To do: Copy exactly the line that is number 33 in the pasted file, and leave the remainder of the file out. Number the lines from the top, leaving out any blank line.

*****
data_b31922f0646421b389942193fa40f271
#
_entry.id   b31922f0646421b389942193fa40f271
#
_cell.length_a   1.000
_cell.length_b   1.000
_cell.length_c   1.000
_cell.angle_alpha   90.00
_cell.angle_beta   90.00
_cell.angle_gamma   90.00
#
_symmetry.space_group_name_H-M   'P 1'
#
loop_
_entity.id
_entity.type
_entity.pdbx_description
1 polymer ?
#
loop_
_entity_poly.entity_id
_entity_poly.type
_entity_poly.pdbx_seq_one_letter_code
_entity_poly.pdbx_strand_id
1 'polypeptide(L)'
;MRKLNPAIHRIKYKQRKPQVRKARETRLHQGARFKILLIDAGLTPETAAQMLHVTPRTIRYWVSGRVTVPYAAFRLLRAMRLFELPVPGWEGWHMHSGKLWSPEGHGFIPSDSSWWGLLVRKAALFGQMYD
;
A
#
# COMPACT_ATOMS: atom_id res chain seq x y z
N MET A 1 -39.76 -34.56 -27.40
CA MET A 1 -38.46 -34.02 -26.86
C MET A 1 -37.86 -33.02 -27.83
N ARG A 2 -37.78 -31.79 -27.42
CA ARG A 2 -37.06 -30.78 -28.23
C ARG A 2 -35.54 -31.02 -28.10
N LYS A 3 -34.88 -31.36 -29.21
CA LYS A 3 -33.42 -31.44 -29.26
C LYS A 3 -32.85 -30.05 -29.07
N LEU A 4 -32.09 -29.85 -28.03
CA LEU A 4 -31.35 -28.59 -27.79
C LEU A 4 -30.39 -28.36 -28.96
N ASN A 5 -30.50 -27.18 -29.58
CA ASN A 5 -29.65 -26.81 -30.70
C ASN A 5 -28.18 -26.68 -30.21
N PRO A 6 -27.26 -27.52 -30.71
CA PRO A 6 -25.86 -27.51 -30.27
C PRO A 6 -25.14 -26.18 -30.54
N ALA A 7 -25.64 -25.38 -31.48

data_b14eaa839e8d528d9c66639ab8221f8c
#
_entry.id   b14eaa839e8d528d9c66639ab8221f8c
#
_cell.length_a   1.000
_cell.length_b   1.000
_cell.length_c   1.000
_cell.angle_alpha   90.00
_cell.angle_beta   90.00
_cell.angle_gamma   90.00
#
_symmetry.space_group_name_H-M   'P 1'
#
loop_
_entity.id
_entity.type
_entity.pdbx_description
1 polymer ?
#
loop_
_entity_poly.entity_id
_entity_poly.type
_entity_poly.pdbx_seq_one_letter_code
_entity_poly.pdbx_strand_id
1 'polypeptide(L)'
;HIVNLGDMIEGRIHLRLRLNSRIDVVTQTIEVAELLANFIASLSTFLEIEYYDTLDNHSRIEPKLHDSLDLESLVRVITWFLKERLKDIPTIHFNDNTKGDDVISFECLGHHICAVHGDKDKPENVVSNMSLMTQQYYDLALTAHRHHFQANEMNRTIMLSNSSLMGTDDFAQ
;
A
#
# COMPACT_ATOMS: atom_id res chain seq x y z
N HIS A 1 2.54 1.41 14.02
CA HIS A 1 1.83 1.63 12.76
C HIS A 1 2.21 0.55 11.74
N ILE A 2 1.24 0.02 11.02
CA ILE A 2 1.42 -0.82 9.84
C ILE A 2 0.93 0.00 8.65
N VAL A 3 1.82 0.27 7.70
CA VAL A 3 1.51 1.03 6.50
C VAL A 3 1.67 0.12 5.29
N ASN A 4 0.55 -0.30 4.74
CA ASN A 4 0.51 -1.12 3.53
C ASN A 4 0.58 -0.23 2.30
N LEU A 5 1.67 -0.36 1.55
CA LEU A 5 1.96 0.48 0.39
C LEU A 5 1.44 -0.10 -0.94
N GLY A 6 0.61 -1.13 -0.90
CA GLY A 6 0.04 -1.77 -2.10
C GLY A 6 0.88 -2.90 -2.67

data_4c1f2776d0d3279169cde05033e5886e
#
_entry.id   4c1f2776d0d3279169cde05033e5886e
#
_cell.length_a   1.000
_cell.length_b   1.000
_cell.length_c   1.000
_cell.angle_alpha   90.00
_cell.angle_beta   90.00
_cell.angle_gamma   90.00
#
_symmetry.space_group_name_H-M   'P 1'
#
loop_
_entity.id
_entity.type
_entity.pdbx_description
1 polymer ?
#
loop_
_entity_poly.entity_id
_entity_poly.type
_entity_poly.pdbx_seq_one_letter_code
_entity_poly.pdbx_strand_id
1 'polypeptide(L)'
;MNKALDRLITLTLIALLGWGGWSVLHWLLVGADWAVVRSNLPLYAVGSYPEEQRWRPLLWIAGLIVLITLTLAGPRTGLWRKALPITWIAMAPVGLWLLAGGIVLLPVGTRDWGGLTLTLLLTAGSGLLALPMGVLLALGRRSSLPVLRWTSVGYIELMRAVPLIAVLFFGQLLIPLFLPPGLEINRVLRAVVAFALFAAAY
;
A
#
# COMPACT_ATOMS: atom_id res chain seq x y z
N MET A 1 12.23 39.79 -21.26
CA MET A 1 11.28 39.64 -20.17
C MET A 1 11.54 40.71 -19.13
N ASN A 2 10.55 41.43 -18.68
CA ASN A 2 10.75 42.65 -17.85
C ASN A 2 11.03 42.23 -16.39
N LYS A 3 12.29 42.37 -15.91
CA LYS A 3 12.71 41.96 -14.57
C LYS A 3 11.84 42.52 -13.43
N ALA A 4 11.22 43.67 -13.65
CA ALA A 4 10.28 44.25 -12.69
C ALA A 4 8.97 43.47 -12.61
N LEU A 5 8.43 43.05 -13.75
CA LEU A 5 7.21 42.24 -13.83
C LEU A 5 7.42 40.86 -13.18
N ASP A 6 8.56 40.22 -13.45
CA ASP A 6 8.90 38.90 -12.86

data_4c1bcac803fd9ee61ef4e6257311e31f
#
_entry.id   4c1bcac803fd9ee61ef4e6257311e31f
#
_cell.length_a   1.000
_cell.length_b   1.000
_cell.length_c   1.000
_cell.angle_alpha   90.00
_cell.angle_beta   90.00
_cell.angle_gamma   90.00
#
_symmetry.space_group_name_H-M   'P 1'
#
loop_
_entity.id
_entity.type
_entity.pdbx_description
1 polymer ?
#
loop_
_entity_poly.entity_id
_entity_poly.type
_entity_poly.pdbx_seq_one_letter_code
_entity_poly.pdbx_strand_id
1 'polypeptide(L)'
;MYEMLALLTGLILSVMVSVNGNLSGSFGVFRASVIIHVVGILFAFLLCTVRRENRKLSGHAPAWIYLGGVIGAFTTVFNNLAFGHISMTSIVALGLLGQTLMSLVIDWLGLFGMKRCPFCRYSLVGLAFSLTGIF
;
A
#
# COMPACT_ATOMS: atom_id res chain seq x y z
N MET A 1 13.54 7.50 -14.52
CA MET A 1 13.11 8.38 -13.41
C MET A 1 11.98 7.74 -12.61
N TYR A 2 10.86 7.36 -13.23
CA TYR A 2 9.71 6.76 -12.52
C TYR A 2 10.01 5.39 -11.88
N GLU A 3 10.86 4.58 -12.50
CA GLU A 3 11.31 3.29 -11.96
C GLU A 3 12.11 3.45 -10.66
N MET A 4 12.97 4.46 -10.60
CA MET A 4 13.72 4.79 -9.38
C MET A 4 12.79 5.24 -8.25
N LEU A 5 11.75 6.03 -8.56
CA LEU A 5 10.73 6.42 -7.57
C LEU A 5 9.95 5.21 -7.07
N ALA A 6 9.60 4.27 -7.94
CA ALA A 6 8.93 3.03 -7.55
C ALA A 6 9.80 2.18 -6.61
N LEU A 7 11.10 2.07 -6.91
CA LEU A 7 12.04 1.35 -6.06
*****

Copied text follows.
C MET A 1 -37.86 -33.02 -27.83